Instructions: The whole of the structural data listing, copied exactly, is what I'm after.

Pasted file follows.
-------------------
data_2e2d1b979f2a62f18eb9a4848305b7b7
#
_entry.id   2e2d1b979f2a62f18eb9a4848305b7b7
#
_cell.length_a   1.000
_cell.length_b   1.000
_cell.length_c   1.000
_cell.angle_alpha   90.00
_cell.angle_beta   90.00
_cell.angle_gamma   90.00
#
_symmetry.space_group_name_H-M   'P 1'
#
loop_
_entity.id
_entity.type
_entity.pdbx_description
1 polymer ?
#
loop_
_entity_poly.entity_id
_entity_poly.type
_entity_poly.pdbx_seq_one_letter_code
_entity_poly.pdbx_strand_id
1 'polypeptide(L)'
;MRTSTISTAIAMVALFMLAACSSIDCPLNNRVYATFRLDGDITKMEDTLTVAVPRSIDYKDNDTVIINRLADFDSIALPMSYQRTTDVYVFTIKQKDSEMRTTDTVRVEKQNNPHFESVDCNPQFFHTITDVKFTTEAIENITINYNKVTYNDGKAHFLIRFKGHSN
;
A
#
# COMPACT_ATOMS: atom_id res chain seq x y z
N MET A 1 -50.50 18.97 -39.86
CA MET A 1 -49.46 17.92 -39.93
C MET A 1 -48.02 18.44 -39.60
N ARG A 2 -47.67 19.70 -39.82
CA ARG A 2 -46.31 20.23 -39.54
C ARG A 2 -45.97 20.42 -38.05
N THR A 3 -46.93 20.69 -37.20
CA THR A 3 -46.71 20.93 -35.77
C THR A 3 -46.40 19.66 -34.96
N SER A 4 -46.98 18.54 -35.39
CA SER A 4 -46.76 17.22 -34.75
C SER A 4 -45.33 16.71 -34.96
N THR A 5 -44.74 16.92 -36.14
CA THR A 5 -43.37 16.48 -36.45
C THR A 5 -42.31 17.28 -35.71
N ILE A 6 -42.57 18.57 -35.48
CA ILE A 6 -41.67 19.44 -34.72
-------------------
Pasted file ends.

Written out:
data_2e2d1b979f2a62f18eb9a4848305b7b7
#
_entry.id   2e2d1b979f2a62f18eb9a4848305b7b7
#
_cell.length_a   1.000
_cell.length_b   1.000
_cell.length_c   1.000
_cell.angle_alpha   90.00
_cell.angle_beta   90.00
_cell.angle_gamma   90.00
#
_symmetry.space_group_name_H-M   'P 1'
#
loop_
_entity.id
_entity.type
_entity.pdbx_description
1 polymer ?
#
loop_
_entity_poly.entity_id
_entity_poly.type
_entity_poly.pdbx_seq_one_letter_code
_entity_poly.pdbx_strand_id
1 'polypeptide(L)'
;MRTSTISTAIAMVALFMLAACSSIDCPLNNRVYATFRLDGDITKMEDTLTVAVPRSIDYKDNDTVIINRLADFDSIALPMSYQRTTDVYVFTIKQKDSEMRTTDTVRVEKQNNPHFESVDCNPQFFHTITDVKFTTEAIENITINYNKVTYNDGKAHFLIRFKGHSN
;
A
#
# COMPACT_ATOMS: atom_id res chain seq x y z
N MET A 1 -50.50 18.97 -39.86
CA MET A 1 -49.46 17.92 -39.93
C MET A 1 -48.02 18.44 -39.60
N ARG A 2 -47.67 19.70 -39.82
CA ARG A 2 -46.31 20.23 -39.54
C ARG A 2 -45.97 20.42 -38.05
N THR A 3 -46.93 20.69 -37.20
CA THR A 3 -46.71 20.93 -35.77
C THR A 3 -46.40 19.66 -34.96
N SER A 4 -46.98 18.54 -35.39
CA SER A 4 -46.76 17.22 -34.75
C SER A 4 -45.33 16.71 -34.96
N THR A 5 -44.74 16.92 -36.14
CA THR A 5 -43.37 16.48 -36.45
C THR A 5 -42.31 17.28 -35.71
N ILE A 6 -42.57 18.57 -35.48
CA ILE A 6 -41.67 19.44 -34.72